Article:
Joost opens to the public
Version 1.0 of the television streaming application, Joost, has been launched, with an announcement that invitations are no longer necessary to register for the service.
The service was previously in limited testing, but is now fully open to the public. The news comes soon after the company released a version of the software for the Mac.
Joost is the most recent project from Skype founders Janus Friis and Kazaa’s Niklas Zennström, who have just resigned from Ebay after the auction house claimed it had massively overpaid for the VoIP start-up.
It is a peer-to-peer system which streams television content from fellow users, rather than a central server. The company has signed deals to show content from Paramount, Comedy Central and MTV.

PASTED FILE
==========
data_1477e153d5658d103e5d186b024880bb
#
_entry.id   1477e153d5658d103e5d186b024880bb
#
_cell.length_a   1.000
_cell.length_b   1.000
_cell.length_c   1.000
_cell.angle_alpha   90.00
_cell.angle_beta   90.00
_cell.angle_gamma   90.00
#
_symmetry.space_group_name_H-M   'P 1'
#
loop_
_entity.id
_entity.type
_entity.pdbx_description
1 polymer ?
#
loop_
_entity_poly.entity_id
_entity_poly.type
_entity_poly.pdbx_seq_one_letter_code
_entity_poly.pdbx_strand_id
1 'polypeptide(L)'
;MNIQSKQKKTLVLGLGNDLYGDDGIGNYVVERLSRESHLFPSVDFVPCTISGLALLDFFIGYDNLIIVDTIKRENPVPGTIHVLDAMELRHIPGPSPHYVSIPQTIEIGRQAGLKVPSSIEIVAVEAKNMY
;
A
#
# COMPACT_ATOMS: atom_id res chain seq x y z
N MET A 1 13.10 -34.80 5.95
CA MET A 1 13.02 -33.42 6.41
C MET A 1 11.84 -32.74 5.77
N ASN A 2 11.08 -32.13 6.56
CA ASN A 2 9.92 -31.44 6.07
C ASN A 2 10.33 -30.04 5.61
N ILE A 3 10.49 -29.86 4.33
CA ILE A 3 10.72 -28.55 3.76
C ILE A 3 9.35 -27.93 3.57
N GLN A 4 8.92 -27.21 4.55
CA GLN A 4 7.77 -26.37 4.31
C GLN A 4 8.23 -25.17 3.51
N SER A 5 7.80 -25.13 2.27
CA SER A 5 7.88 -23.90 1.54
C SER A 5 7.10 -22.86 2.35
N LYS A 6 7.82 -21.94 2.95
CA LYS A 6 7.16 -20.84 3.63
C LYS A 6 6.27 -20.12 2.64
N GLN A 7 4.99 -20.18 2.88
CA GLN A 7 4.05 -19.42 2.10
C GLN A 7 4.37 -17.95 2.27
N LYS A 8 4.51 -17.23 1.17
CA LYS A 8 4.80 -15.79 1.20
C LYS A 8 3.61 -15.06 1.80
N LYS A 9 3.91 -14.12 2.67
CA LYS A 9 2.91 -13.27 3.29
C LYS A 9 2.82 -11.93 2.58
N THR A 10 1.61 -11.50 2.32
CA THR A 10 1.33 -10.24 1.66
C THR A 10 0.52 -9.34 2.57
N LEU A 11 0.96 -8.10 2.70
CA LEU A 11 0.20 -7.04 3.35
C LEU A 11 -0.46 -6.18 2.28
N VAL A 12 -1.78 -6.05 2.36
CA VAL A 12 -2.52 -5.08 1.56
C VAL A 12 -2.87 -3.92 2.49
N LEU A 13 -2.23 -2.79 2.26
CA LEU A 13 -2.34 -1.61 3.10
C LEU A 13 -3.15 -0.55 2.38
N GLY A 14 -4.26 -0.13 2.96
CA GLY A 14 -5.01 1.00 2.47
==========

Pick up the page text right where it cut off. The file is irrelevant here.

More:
Version 1.0 sees a new user interface called “spoon”, and a new menu navigation system. There is also an open API to allow third-party developers to create add-on features for the system.
However, the software is not yet ready for official release, and is still technically in the testing phase. “Joost is still Beta software – there’s a lot more work to be done before we’re satisfied, and yes, you may find a bug or two,” claims an entry on the company’s blog.
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